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When Deer Meets Driver

Deer-vehicle collisions are highest during mating season, which extends from late October to early December. Officials are tracking accident-prone areas.
Deer-vehicle collisions are highest during mating season, which extends from late October to early December. Officials are tracking accident-prone areas. (By David Trozzo For The Washington Post)

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By Paul Duggan and Dan Keating
Washington Post Staff Writers
Sunday, November 26, 2006

There's a new map of Maryland that looks like a bad case of the measles, with 5,769 red dots splotched across the landscape.

Each one marks a spot where crews scraped a deer carcass off the highway last year.

Virginia doesn't have a red-dot plotter yet, but more than 1,000 deer collide with cars each year in Fairfax County, and more than 600 are hit on Loudoun County roadways alone.

November is peak mating time for the region's overabundant deer. Bucks chasing does in heat and does playing hard to get don't look both ways before crossing the street. Which is a big reason so many of them end up as roadside carcasses in the fall.

As deer continue to thrive in Washington's suburbs, bedding down in small woods near subdivisions, feeding on shrubs and gardens, thousands of them turn up dead each year along thoroughfares, killed by vehicles. Most collisions occur during the rutting season, late October to early December. Experts hope to identify "hot spots" where they can try to ease the problem.

A familiar story this time of year -- man and nature colliding in suburban traffic.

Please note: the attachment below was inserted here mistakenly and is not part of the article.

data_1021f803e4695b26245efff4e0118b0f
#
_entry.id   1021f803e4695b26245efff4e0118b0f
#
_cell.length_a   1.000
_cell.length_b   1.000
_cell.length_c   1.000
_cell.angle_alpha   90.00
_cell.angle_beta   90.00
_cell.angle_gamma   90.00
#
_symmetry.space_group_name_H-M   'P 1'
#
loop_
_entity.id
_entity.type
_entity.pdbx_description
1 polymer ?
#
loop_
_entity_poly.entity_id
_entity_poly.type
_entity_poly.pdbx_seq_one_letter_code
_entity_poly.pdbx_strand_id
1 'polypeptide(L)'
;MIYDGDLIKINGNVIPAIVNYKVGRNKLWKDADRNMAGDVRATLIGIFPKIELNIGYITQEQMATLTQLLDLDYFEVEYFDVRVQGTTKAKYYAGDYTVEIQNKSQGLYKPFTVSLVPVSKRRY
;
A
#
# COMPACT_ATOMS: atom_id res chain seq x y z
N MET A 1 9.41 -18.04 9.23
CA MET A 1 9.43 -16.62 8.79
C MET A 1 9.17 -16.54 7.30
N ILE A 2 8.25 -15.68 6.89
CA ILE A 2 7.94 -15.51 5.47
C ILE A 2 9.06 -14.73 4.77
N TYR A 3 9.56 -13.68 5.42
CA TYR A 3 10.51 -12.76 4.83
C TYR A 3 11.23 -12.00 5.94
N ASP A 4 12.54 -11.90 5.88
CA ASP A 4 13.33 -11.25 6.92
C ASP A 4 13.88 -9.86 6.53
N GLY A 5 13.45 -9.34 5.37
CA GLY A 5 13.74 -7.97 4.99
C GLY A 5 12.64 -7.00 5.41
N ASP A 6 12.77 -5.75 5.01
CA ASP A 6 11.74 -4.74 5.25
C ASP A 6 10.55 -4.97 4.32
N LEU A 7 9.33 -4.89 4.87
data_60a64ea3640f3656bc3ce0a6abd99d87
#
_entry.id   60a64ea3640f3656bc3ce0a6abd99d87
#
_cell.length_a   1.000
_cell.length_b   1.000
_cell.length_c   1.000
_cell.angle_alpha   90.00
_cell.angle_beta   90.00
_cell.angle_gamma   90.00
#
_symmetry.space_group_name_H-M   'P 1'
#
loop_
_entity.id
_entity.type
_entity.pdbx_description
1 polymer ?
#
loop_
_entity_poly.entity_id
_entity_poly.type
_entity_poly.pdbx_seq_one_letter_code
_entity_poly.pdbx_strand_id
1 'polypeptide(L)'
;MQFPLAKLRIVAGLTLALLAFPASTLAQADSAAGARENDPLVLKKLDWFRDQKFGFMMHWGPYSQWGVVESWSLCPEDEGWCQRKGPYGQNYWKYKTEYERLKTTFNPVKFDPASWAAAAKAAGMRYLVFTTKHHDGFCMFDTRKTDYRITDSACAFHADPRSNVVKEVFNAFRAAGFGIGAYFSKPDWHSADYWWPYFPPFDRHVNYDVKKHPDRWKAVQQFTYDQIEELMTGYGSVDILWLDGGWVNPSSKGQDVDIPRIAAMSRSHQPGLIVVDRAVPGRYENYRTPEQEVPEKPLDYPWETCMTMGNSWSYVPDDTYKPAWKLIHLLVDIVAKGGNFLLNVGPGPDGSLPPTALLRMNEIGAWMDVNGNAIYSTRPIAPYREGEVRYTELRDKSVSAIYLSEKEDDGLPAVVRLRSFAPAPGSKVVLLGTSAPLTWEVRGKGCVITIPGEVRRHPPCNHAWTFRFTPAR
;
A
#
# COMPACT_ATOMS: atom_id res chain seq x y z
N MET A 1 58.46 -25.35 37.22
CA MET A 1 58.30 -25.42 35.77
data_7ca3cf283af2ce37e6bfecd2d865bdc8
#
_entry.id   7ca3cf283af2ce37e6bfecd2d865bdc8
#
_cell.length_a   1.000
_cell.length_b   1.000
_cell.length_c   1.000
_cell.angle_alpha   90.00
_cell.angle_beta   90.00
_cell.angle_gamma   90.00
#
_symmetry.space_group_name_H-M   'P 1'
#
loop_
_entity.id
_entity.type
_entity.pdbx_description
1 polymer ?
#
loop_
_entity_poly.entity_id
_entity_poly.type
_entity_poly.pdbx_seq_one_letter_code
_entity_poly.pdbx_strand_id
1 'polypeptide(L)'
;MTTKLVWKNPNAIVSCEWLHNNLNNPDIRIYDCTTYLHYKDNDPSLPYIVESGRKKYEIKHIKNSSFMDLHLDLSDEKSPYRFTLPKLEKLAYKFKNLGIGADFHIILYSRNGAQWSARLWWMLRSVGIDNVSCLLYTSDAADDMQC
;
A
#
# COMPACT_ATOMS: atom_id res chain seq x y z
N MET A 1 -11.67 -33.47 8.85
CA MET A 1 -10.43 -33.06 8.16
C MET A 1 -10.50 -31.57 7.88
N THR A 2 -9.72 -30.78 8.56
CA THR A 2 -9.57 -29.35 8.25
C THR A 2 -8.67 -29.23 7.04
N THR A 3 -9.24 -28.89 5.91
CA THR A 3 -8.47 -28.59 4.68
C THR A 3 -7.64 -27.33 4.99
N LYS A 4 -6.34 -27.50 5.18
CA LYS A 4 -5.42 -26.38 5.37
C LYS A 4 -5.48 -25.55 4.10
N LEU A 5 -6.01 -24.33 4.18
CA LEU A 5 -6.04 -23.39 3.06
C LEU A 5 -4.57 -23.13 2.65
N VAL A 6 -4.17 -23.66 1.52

The deer came bolting out of the darkness "like an apparition," Michelle Marcotte said.

"It was a big one, too, with antlers and everything."

She and her husband, Kenneth Vick, were in their Chrysler PT Cruiser on Nov. 12, headed home from an evening church service in Prince George's County. Vick, 64, was at the wheel when the buck slammed into his door.

"It's pitch-black out; it's raining," said Marcotte, 52. They were in the county's Glendale area, driving about 35 mph. For an instant, the deer "was right up against the window -- eye to eye with my husband." Then came "a giant, crashing, rumbling, awful sound," Marcotte said. "I was very frazzled. I mean, you hit something that large, you could get killed."

For motorists, the crashes can be expensive and dangerous -- even deadly.

"The driver's-side door is smashed and can't be opened," Marcotte said. "The fender has a big dent in it, with paint scratched off. The headlight is hanging out. And then the antlers smashed the hood. . . . I mean, that's an awful lot of damage for one deer."


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